Espy to run again for U.S. Senate seat
JACKSON, Miss. -- Mississippi Democrat Mike Espy announced Tuesday that he's running again for U.S. Senate against Republican incumbent Cindy Hyde-Smith, setting up a 2020 rematch.
"I can and will do a better job for the people of Mississippi and the United States," Espy told supporters by email, after telegraphing the move for months.
Espy is a former U.S. House member and former U.S. agriculture secretary. He lost the November 2018 special election to fill the last two years of retired Republican Sen. Thad Cochran's six-year term.
Hyde-Smith was Mississippi's agriculture commissioner when Republican Gov. Phil Bryant appointed her to temporarily take Cochran's place in the spring of 2018. She is the first woman to represent Mississippi in Congress.
The 2018 campaign was rocked by a video showing Hyde-Smith praising a supporter by saying she'd attend a "public hanging" if he invited her. She called it an "exaggerated expression of regard."
The comment made Mississippi's history of lynching a central theme in the campaign. Espy mentioned those remarks in his announcement video, emphasizing his path-breaking role as Mississippi's first black congressman since Reconstruction.
FBI reports dip in hate crimes in '18
WASHINGTON -- The number of hate crimes across the United States dipped slightly in 2018 after three consecutive years of increases.
The FBI released its annual hate crimes report on Tuesday. There were 7,120 reported hate crimes in 2018, down from 7,175 in 2017.
The FBI said the figures include 4,571 reported hate crimes against people in 2018, many of them in America's largest cities, involving victims from a wide range of ethnic and religious backgrounds. The report shows 24 people were killed and there were 22 reported rapes identified as hate crimes. The figure for attacks against people included aggravated assaults, which were up 4%; simple assaults, up 15%; and intimidation, up 13%.
The report is compiled by using data submitted by more than 2,000 law enforcement agencies around the U.S.
Religion-based hate crimes decreased by about 8% in 2018, with 835 incidents targeting Jews and Jewish institutions. That's down from 938 incidents in 2017.
The FBI said 485 hate crimes against Hispanics were reported in 2018, up from 430 in 2017, their highest level since 2010. It said 270 crimes were reported against Muslims and Arab Americans, the fewest since 2014.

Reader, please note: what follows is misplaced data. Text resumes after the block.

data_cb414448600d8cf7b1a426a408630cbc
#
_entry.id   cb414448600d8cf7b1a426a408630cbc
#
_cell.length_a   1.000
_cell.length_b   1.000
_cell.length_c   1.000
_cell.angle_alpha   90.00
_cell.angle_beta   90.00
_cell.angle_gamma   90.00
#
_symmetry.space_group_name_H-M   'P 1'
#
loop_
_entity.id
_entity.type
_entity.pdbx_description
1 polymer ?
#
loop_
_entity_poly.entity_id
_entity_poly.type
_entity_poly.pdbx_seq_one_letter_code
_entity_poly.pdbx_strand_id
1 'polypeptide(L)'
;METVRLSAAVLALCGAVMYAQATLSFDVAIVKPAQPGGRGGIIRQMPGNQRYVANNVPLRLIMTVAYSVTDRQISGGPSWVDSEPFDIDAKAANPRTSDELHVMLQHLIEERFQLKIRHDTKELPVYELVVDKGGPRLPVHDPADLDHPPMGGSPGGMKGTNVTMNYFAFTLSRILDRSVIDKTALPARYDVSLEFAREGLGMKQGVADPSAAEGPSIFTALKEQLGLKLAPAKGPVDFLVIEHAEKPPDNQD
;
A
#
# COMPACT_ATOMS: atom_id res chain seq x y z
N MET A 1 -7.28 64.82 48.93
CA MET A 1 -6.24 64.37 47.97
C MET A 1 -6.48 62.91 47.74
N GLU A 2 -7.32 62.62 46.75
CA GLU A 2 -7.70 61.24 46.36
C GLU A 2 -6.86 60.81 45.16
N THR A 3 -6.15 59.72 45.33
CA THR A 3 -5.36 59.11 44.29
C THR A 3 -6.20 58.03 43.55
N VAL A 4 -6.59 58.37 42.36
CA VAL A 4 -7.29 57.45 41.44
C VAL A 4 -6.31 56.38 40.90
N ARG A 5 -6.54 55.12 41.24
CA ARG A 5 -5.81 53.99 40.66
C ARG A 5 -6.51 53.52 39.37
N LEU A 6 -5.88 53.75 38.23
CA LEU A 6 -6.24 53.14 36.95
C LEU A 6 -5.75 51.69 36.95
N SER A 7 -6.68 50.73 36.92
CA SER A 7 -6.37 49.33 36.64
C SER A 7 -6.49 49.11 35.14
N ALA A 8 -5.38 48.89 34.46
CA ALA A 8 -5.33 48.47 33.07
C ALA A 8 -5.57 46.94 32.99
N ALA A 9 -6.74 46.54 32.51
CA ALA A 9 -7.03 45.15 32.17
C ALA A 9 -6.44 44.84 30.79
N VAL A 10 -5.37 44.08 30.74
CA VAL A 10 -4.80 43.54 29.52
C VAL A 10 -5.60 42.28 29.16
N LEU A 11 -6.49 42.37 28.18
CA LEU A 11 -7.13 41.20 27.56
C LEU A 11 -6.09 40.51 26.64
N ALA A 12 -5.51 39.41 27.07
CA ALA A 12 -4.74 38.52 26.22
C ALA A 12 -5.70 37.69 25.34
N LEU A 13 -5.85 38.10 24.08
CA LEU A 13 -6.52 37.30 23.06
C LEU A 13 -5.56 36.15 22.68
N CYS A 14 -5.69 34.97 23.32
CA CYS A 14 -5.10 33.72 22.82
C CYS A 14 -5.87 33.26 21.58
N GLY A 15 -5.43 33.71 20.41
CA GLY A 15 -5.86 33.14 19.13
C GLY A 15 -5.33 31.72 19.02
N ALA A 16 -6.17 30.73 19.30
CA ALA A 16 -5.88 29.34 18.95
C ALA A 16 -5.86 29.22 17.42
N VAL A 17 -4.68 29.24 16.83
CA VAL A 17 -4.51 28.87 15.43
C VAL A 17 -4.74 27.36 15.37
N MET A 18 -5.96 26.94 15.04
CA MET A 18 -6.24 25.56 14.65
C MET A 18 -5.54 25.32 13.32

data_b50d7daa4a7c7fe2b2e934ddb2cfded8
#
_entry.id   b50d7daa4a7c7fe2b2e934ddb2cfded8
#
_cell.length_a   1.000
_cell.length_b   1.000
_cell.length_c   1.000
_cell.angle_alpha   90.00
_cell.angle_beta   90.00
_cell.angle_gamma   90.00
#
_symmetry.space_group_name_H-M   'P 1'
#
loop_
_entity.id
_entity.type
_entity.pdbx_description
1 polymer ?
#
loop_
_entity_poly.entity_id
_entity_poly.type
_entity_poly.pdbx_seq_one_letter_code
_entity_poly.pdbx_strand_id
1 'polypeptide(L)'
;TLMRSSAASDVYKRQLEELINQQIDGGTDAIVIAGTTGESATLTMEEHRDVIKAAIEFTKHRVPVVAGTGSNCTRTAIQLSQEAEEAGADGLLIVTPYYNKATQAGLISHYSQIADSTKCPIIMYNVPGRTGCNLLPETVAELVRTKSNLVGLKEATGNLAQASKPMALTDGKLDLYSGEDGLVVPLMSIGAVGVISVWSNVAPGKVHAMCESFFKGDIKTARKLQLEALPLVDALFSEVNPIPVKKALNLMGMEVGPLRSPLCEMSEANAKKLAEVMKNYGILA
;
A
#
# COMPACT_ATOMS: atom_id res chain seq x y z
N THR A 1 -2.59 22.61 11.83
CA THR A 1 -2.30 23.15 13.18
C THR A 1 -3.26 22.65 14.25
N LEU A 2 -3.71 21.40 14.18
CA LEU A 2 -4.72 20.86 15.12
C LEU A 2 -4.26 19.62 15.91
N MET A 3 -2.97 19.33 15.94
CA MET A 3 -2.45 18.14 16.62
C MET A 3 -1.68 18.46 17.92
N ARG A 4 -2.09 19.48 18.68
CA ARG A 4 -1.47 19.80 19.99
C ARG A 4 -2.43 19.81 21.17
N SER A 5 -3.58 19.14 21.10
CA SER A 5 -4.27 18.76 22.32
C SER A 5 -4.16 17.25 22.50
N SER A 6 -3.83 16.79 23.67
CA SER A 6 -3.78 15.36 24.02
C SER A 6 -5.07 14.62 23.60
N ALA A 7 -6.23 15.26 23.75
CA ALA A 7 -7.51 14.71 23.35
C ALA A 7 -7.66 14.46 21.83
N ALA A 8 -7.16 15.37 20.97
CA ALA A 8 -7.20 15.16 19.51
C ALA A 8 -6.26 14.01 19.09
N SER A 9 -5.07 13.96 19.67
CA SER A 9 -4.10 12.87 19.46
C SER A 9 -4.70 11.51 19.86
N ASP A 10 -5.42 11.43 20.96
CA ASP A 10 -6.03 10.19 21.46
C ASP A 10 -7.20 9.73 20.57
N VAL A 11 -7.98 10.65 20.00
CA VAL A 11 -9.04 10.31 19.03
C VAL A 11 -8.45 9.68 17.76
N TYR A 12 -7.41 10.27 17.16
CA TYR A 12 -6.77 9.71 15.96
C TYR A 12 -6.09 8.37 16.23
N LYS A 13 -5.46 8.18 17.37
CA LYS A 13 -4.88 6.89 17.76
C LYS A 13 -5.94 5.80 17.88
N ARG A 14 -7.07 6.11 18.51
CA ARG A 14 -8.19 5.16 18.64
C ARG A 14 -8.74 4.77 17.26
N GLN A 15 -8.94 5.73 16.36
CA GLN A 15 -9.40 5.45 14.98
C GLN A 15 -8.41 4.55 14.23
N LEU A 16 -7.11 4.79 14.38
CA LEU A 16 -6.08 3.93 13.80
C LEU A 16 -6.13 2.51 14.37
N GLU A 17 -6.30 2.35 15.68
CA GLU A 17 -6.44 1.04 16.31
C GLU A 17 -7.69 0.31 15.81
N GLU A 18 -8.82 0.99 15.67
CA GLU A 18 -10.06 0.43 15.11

Woman files suit against Epstein estate
NEW YORK -- A woman who confronted Jeffrey Epstein at a July bail hearing to tell a judge he touched her inappropriately when she was 16 sued his estate Tuesday, claiming he had subjected her to sex trafficking as part of his attacks on young women and girls.
Lawyers for Annie Farmer filed the lawsuit in Manhattan federal court, along with a lawsuit on behalf of her sister, Maria Farmer, and Teresa Helm, an Ohio woman. All three lawsuits seek unspecified damages.
A lawyer for Epstein's estate did not return a message seeking comment.
Epstein was arrested in July on sex trafficking charges alleging he repeatedly assaulted women and teenage girls in the early 2000s at his $77 million Manhattan mansion and at another opulent estate in Palm Beach, Fla. He killed himself in his federal jail cell a month after his arrest.
The Farmers and Helm have all consented in recent months to interviews and photographs by multiple media organizations.
Virginia man pleads guilty to gun charges
ALEXANDRIA, Va. -- A Virginia man linked to white supremacist organizations pleaded guilty to firearm and drug charges Tuesday, prosecutors said.
In 2017, Andrew Thomasberg, 21, of McLean, Va., bought a semiautomatic rifle for another person, falsely claiming to be the true purchaser, U.S. Attorney G. Zachary Terwilliger of the Eastern District of Virginia said in a statement.
Associated with white supremacist organizations such as Vanguard America and Atomwaffen Division, Thomasberg also possessed at least four firearms while unlawfully using controlled substances, including marijuana, psilocybin mushrooms and opium, the statement said.
On Tuesday, Thomasberg pleaded guilty to making a false statement related to the purchase of a firearm and to possessing firearms while being an unlawful user of or addicted to controlled substances.
Thomasberg faces up to 10 years in prison, prosecutors said.
This photo provided by Alexandria Sheriff's Office shows Andrew Thomasberg. Thomasberg faces a maximum of 20 years in prison following his guilty plea at the federal courthouse in Alexandria, Va. His sentencing is set for Feb. 28, 2020.
A Section on 11/13/2019
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